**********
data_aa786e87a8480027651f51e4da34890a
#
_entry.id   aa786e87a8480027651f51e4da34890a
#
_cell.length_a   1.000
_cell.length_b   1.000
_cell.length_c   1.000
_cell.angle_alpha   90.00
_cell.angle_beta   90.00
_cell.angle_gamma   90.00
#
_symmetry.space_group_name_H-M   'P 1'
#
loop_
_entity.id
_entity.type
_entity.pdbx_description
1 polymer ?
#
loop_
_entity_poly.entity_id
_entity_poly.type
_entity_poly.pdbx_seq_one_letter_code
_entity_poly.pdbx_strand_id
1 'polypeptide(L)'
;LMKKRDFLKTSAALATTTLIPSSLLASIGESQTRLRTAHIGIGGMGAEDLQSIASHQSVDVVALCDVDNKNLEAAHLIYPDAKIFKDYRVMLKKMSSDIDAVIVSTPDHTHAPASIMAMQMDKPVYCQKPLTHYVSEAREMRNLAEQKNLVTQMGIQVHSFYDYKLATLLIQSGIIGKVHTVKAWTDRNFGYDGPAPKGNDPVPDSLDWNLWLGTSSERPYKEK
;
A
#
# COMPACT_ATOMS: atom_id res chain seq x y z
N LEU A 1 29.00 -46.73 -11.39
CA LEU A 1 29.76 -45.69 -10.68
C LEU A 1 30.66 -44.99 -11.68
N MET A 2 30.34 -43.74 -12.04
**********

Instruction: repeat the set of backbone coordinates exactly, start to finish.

data_aa786e87a8480027651f51e4da34890a
#
_entry.id   aa786e87a8480027651f51e4da34890a
#
_cell.length_a   1.000
_cell.length_b   1.000
_cell.length_c   1.000
_cell.angle_alpha   90.00
_cell.angle_beta   90.00
_cell.angle_gamma   90.00
#
_symmetry.space_group_name_H-M   'P 1'
#
loop_
_entity.id
_entity.type
_entity.pdbx_description
1 polymer ?
#
loop_
_entity_poly.entity_id
_entity_poly.type
_entity_poly.pdbx_seq_one_letter_code
_entity_poly.pdbx_strand_id
1 'polypeptide(L)'
;LMKKRDFLKTSAALATTTLIPSSLLASIGESQTRLRTAHIGIGGMGAEDLQSIASHQSVDVVALCDVDNKNLEAAHLIYPDAKIFKDYRVMLKKMSSDIDAVIVSTPDHTHAPASIMAMQMDKPVYCQKPLTHYVSEAREMRNLAEQKNLVTQMGIQVHSFYDYKLATLLIQSGIIGKVHTVKAWTDRNFGYDGPAPKGNDPVPDSLDWNLWLGTSSERPYKEK
;
A
#
# COMPACT_ATOMS: atom_id res chain seq x y z
N LEU A 1 29.00 -46.73 -11.39
CA LEU A 1 29.76 -45.69 -10.68
C LEU A 1 30.66 -44.99 -11.68
N MET A 2 30.34 -43.74 -12.04